Storage Software Sales Continue to Soar

By Stuart J. Johnston

Demand for storage continues to grow and shows no signs of slowing, a new survey shows. However, despite double-digit gains among several of the major players, their actual market positions remained little changed.

In fact, the storage software market posted its seventh consecutive quarter of year-over-year growth in the second quarter, according to IDC's latest Worldwide Storage Software QView report released Tuesday.

From the same period last year, the total market value of storage software sold globally grew 11.3 percent to total $3.4 billion, the report said.

The continued growth mirrors recent gains made in other areas of the IT infrastructure marketplace, including servers and disk systems, IDC added.

Topping the list of largest storage software vendors in the second quarter of 2011, EMC (NYSE: EMC) came in first with 24.5 percent market share, followed by Symantec (NASDAQ: SMYC) with 15.8 percent, and IBM (NYSE: IBM) in third with 14.1 percent.

"New product introductions, simplified pricing and bundling, ongoing modernization of data protection processes, a need to improve management of storage within virtual environments, and desire to mitigate against legal and IT risks were all important contributors to growth," Marshall Amaldas, senior research analyst with IDC's Storage Software program, said in a statement.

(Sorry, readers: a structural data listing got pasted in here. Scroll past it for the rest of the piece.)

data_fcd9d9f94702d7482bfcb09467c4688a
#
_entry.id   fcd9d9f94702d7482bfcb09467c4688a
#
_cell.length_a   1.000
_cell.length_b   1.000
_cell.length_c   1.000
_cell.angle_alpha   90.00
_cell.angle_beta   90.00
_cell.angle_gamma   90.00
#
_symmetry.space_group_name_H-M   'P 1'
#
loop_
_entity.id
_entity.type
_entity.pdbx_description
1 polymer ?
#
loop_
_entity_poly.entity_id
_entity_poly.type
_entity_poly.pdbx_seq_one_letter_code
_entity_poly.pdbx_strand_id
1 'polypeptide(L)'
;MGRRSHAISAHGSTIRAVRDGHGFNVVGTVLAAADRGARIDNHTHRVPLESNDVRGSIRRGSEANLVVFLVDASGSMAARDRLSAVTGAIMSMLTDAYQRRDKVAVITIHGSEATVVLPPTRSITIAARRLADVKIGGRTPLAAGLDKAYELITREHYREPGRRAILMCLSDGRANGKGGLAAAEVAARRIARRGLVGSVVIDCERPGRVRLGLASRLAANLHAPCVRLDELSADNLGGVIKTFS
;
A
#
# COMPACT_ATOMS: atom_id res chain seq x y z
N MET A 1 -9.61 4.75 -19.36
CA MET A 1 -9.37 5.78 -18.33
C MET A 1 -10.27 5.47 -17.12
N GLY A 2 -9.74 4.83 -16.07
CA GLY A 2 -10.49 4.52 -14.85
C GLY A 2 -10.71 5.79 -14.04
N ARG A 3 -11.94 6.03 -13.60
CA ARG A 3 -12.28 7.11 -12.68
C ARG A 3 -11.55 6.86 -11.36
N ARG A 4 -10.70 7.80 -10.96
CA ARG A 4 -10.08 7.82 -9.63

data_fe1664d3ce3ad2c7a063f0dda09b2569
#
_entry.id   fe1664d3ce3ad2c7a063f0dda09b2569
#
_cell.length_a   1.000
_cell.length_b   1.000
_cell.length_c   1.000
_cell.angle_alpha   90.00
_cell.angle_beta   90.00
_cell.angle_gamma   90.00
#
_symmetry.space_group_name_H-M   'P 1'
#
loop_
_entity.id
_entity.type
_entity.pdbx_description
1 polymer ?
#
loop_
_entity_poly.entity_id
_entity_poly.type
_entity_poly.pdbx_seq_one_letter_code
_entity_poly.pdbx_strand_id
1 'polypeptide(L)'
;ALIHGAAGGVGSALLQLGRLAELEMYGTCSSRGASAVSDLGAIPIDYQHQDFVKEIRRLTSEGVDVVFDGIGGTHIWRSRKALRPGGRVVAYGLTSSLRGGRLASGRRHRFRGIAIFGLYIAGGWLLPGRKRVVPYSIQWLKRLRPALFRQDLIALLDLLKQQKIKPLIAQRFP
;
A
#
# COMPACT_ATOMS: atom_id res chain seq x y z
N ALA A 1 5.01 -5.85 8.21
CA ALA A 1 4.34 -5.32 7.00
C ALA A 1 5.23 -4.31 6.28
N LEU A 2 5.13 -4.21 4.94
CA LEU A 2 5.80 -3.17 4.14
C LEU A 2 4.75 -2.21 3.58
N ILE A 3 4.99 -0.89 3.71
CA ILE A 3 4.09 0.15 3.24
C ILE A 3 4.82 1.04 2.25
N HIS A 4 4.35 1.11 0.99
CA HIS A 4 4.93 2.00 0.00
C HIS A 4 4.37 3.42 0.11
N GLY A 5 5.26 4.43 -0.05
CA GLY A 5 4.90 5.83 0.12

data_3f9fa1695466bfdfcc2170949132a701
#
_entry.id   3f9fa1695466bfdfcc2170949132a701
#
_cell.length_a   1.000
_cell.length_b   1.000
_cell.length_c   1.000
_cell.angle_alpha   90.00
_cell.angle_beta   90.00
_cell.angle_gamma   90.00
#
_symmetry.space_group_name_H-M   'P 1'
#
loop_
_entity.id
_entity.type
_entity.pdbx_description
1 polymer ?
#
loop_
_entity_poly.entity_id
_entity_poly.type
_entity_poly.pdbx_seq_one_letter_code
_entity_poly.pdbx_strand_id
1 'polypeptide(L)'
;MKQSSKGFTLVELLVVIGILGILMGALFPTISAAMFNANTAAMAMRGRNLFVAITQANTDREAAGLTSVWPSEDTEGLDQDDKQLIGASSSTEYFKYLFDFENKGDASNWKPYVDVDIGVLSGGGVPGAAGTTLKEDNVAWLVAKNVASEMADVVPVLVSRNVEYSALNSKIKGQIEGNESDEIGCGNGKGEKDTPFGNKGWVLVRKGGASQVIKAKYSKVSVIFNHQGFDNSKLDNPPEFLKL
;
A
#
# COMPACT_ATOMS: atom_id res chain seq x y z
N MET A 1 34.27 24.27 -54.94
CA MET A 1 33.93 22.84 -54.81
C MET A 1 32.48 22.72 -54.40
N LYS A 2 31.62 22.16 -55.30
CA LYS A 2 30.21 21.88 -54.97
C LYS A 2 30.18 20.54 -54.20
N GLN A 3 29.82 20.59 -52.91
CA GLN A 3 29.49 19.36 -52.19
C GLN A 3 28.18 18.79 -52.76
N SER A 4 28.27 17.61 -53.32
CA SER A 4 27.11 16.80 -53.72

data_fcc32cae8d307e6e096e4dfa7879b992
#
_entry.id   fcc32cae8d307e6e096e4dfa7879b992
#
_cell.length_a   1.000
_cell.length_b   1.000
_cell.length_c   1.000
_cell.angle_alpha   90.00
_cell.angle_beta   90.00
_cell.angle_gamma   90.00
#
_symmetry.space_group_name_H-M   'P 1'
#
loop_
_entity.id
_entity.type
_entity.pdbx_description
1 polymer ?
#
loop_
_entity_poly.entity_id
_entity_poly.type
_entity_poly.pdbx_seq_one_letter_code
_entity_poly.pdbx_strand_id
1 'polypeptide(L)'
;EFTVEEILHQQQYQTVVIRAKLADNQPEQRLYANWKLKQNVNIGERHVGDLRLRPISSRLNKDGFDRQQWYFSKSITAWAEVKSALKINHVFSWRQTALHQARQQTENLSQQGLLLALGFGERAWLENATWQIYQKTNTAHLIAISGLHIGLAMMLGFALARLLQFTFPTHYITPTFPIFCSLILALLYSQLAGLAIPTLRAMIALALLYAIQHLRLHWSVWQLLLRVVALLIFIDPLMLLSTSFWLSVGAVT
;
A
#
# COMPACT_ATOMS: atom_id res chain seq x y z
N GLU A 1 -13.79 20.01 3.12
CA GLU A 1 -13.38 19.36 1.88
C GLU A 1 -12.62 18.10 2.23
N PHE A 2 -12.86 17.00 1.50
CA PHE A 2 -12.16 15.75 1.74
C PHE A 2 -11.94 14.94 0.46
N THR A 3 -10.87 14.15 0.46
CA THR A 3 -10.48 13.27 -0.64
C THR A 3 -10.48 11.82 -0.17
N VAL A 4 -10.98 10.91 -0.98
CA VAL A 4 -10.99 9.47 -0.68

In terms of revenue, EMC brought in $827 million in storage software for the quarter, while Symantec brought in $533 million. IBM, in comparison, had $477 million in sales in the period.

Bringing up the rest of the pack, NetApp (NASDAQ: NTAP) pulled an 8.9 percent share with $298 million in revenues, followed by Hitachi (NYSE: HIT) and HP (NYSE: HPQ) in a dead heat for fifth place -- Hitachi had 4.4 percent share with $147 million in sales, while HP captured 3.9 percent with $131 million.

The largest gainer was also the top grosser. EMC's share grew 14.5 percent in the second quarter of 2011 from 23.9 percent in the same quarter of 2010, a jump from $722 million in revenues year-over-year.

Stuart J. Johnston is a contributing editor at InternetNews.com, the news service of Internet.com, the network for technology professionals. Follow him on Twitter @stuartj1000.

This article was originally published on September 07, 2011